LAMBERT: That’s harder. Obviously you have to persuade the people that this person who is actually the boss of their company has a legitimate reason for working on the front line alongside them. As the series goes on, you have to come up with more elaborate ruses to do that. One of the things we’ll often do and then cut out is we’ll have two people working alongside [the participant], one after the other, and we’ll have a host as well. We’ll say, this is a competition show and you have to judge between these two people. We’ll cut all that out, but we use it as a way of ensuring people don’t think it’s Undercover Boss. Occasionally people do realize it’s Undercover Boss, but we’ll often feature that in the program. The absolute truth is that it’s a real surprise to them when they discover what’s happening.
We are launching a show featuring celebrities going undercover into their industry. It’s great because the people that our celebrities are working alongside are the undiscovered talents in their world. They’re up-and-coming singers or athletes or chefs. They often talk about [the actual celebrities] while we’re filming: “And my real hero is X,” and X is the person they’re working alongside! We have to have very elaborate disguises because they are so well known, of course. When [the aspiring participants] discover what they’ve been doing, they are blown away.
TV FORMATS: Undercover Boss premiered on CBS just as the U.S. was recovering from the 2008 recession. How are you and your team brainstorming ideas that reflect what’s happening in society today?
LAMBERT: There’s no magical science to it. You do spend a lot of time thinking about what it is that we’re all talking about. We have quite a few shows that are [variations] on that Gogglebox way of getting groups of people to comment on something, as opposed to experts. It’s harder to launch a new show with an expert as the host than it used to be. I think people are a little bit tired of that. So we’re developing a new show where it’s a crowd advising people on what clothes to wear for a fashion show. We’re doing a show where it’s a group of people around the country watching videos of parenting problems. It reflects a lot about the way in which we live our lives. We rely on social media and lots of different viewpoints, synthesizing what we want to draw from those views. We’ve got quite a few shows where we’re riffing on that. We also do a lot of things that feel like they’re picking up on the power of the internet. We’ve got two, maybe three big drama series that all have the internet at their heart. And we’ve got a big new reality show we’re working on that, again, has the internet [as its focus]. The fact that we’re living with it as such a big part of our lives, in all its different ways, is a constant source of inspiration for us.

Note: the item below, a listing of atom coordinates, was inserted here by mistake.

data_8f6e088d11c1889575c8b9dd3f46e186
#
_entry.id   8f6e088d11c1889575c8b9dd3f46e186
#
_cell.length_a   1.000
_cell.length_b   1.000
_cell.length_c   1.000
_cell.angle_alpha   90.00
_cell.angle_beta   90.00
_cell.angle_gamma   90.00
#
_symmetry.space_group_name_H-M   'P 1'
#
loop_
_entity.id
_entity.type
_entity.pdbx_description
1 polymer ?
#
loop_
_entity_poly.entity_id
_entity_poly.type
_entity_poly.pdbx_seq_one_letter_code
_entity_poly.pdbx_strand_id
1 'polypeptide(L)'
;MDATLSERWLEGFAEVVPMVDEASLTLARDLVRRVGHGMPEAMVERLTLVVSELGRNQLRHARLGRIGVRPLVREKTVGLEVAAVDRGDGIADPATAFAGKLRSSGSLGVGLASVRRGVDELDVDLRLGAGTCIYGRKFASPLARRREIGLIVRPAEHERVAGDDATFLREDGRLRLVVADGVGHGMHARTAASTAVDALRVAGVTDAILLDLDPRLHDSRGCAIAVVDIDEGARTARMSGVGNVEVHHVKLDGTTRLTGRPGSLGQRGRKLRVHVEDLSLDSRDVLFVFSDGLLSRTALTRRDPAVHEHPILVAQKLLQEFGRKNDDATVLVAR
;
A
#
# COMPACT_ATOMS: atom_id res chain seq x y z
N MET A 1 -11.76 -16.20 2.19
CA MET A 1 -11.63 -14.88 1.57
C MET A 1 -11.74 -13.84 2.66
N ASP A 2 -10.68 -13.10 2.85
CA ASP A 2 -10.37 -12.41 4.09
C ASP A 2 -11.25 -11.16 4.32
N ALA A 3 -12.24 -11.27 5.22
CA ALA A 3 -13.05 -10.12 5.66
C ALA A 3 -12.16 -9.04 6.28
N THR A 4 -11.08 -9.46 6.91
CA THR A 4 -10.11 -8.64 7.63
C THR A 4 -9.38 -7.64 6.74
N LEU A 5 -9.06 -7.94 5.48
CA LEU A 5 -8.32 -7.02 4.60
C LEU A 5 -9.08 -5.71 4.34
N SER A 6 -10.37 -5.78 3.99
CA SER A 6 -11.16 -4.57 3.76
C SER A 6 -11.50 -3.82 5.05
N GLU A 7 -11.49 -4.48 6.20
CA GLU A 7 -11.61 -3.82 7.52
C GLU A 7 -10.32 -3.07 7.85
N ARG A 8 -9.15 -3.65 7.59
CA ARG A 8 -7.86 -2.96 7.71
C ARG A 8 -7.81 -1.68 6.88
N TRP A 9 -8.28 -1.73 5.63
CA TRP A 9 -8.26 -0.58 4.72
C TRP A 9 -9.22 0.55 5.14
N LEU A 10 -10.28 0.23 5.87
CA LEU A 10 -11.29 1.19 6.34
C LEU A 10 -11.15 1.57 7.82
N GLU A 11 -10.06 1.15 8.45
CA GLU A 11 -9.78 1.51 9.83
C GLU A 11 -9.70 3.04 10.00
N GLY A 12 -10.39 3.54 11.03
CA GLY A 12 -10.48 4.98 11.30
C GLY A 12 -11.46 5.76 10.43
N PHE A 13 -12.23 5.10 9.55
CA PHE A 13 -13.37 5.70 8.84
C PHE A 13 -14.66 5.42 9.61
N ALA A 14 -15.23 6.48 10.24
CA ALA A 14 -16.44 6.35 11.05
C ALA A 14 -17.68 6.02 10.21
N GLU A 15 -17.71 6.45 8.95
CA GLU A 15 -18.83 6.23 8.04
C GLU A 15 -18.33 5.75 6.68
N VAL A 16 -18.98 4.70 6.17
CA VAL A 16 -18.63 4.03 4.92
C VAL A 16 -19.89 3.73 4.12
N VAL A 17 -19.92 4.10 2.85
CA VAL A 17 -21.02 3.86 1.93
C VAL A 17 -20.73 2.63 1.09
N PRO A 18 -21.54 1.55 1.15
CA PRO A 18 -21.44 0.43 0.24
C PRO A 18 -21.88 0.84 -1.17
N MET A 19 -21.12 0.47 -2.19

TV FORMATS: Your new show Catch Me Out, piloted by the BBC, is being formatted in Thailand before its U.K. launch. What support can your teams provide?
LAMBERT: We’ve made the pilot, and BBC said it’s fine if Workpoint goes into production first. They will learn things as a result of making it that I’m sure will be helpful to us, and we’ll pass on a lot of what we learned from making the pilot. Pretty much everywhere in the world, people are expressing interest in the idea to all3media international. Everybody is looking for a new take on how to do the variety show.
TV FORMATS: How is the commissioning climate for producers in the U.K. and the U.S. today?
LAMBERT: Everybody needs shows, so in that sense it feels good as a producer of content and a company that comes up with ideas. There are a lot of buyers who want good ideas. It’s tricky with some of the global streamers who want to take worldwide rights because our model has always been to make the British version and then sell the format rights around the world. We always make the American version ourselves, because we’re a British-American company. In one respect, it’s lovely if a streamer wants to take your show because often they will resource it quite well. But they don’t give you the possibility of a massive upside if it becomes a global hit. We made quite a big decision recently to concentrate on fewer but bigger shows. There are two very big unscripted shows we’re putting together for [this] year. In some ways with the very big shows, there’s slightly less competition—it’s hard to persuade networks to commit. But if you get some headway and they start to fall in love with something, then eventually they will order it. It’s very exciting when that happens. It’s also true that fewer production companies aim for the massive shows. That was a strategic decision that we made that may or may not be paying off! [Laughs] We also made a big move into scripted. [The Feed was ordered to series by Amazon and Liberty Global.]
Plus, we have several new shows launching through all3media international. These include Celebrity Undercover, plus Buy It Now, our new studio game show [where] the product pitch turns into an entertainment performance. We have a few animal documentaries in the catalog, so we’ve transferred that approach to the formattable with Nightmare Pets SOS. And a show that taps into the global approach to small is beautiful in the food and drink world is Best in Shop.